This is the concise and accurate confession of the Christian faith in 12 articles formulated by 1st, 2nd Ecumenical Synod at Nicaea in 325 A.D. (The Nicaean Creed is recited during every Liturgy, an addition made in the 9th century; prior to that time it was recited only during the Liturgy at Easter).

It includes dialogues of excerpts from the long prayer of sanctification which is now read inaudibly by the priest and which, in fact, is the very heart of the significance of the Divine Liturgy. The dialogues start with the offering of the Oblation (the Species, Bread and Wine), continues with blessings and the actual words of the Lord, “this is my body … this is my blood,” and climax in the sanctification of the Species. Now the Bread and Wine are lifted by the priest, who exclaims, “Thine own of Thine own we offer to Thee, O Lord.” At this time, generally the people kneel, and the choir sings: “We praise thee… we give thanks to thee, O Lord”. In continuation, the priest commemorates the Saints and especially the Virgin Mary, as well as the faithful ones.

These are small prayers referring to the spiritual welfare of the city, the nation, the Church and the individual.

It is recited by the people; the priest follows it with the exaltation.

At this point the priest elevates the Lamb (the consecrated Bread) saying: “The Holy things for those who are holy,” and breaks it in commemoration of the actual Eucharist. Also at this time the priest pours warm water, zeon, into the Chalice, a reminiscence of the very primitive Church (see, Justin the Martyr).

Now the doors of the Altar are generally closed and the priest partakes of the Holy Gifts separately and then combines both Elements into the Chalice; a later practice of the Church.

Both the Holy Body and Precious Blood of Christ, combined in the Chalice, are given to the prepared faithful when the priest calls them to “draw near with reverence.” In ancient times the Holy Gifts were given to the faithful separately, first the Body and then the Cup, from which the faithful drank in turn, as is the continued practice for the clergymen today.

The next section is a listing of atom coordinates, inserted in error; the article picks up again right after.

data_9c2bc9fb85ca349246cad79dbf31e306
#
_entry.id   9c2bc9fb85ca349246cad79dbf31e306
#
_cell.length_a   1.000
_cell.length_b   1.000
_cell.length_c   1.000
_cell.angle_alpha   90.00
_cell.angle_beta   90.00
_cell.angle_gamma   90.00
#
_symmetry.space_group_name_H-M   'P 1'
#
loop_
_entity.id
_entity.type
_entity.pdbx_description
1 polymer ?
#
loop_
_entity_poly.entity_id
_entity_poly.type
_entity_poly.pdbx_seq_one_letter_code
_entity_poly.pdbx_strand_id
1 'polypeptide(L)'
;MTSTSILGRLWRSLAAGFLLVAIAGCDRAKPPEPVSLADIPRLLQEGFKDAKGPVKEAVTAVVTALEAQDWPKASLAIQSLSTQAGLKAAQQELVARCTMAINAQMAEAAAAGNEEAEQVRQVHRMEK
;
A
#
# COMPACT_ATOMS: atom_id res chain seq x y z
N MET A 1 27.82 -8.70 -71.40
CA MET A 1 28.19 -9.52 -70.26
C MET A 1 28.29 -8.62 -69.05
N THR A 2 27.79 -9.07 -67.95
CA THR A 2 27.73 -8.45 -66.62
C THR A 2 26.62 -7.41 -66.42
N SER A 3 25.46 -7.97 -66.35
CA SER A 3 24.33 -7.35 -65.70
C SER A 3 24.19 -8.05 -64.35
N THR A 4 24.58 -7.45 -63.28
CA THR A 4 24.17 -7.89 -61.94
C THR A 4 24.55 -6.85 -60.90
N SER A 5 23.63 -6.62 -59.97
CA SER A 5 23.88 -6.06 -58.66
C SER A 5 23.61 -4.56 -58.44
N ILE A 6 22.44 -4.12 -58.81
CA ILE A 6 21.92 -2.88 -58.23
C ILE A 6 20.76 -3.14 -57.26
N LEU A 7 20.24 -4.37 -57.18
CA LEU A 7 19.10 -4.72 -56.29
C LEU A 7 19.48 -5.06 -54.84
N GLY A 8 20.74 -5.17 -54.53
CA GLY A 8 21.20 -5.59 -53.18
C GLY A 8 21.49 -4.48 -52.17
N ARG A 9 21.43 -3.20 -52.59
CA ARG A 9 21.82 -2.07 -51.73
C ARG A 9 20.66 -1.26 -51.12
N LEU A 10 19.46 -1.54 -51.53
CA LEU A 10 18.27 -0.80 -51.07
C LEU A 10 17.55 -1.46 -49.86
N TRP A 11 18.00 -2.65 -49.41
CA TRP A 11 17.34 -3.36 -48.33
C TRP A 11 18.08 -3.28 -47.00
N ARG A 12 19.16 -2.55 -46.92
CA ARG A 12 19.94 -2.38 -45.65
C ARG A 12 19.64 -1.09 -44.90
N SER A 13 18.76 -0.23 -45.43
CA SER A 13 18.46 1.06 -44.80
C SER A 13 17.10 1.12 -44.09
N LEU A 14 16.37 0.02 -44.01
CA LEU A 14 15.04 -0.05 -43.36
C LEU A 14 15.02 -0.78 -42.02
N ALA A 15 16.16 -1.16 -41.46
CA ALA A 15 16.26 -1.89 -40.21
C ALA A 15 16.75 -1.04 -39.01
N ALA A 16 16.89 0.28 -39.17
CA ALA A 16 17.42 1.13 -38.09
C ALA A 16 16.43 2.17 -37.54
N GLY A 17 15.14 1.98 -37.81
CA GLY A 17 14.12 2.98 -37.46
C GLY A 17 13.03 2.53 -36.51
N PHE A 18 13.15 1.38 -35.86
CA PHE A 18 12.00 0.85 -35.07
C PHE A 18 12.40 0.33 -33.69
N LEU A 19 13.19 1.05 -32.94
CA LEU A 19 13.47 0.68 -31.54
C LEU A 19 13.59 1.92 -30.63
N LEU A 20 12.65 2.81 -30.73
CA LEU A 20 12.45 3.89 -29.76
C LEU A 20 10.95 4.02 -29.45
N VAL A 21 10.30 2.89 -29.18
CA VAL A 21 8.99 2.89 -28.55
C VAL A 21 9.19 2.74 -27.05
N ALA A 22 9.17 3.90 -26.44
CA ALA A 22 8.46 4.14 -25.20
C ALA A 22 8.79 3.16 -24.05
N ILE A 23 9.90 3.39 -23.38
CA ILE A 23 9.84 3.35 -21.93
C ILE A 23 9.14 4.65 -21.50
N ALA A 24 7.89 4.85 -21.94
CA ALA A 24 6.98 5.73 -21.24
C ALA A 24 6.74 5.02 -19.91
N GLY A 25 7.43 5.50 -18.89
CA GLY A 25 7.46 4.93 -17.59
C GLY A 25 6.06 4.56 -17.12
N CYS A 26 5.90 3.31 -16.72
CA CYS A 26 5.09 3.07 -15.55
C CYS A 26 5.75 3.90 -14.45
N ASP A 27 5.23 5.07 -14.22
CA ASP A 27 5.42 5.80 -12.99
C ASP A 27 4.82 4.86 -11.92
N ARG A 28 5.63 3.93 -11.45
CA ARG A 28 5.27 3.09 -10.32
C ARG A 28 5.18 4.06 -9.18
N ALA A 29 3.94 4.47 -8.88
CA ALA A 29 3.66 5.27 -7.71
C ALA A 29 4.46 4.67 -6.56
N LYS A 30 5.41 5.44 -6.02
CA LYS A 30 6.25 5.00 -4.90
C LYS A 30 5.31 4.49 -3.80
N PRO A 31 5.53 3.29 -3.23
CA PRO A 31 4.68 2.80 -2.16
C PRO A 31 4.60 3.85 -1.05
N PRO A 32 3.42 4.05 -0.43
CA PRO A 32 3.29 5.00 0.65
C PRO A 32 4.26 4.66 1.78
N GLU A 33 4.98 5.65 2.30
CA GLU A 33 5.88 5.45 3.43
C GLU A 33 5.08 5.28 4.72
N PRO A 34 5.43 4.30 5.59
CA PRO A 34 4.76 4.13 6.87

These are prayers of gratitude to Almighty God for the privilege which is given to the faithful to commune with Him.

The priest calls the people to depart with a prayer by which he asks the Lord to “save Thy people and bless Thine inheritance.” In conclusion he blesses the people, saying, “May the blessing of the Lord come upon you.” The people seal the Liturgy by responding, “Amen.” Blessed bread, antithoron, which means “instead of the Gift,” is given to all at the conclusion of the Divine Liturgy.

~ The Greek Orthodox Archdiocese of America website


As material food nourishes and sustains our physical bodies, so does the Holy Eucharist nourish and sustain our souls in sacramental union with God. Orthodox Christians (who have been baptized and chrismated into the faith) prepare themselves prayerfully and responsibly for the acceptance of Holy Communion. Then, after proper preparation Orthodox Christians may approach the Holy Chalice of the Lord reverently during the Divine Liturgy. This proper preparation includes fasting, confession and the prayers before we receive Holy Communion along with the Thanksgiving Prayers after we commune.

Orthodox faithful are encouraged to participate in the weekly Eucharist, including children whose early Christian upbringing in the church is critical to their overall spiritual formation as active and serious members of Christ’s Holy Body of believers. If a person is confined to bed and cannot attend the Divine Liturgy at church, call our priest and he will make arrangements to visit the person and offer him or her Holy Communion. Kindly call in advance to make arrangements, unless it is an emergency.

Visit our Cathedral and experience the beauty of the Divine Liturgy.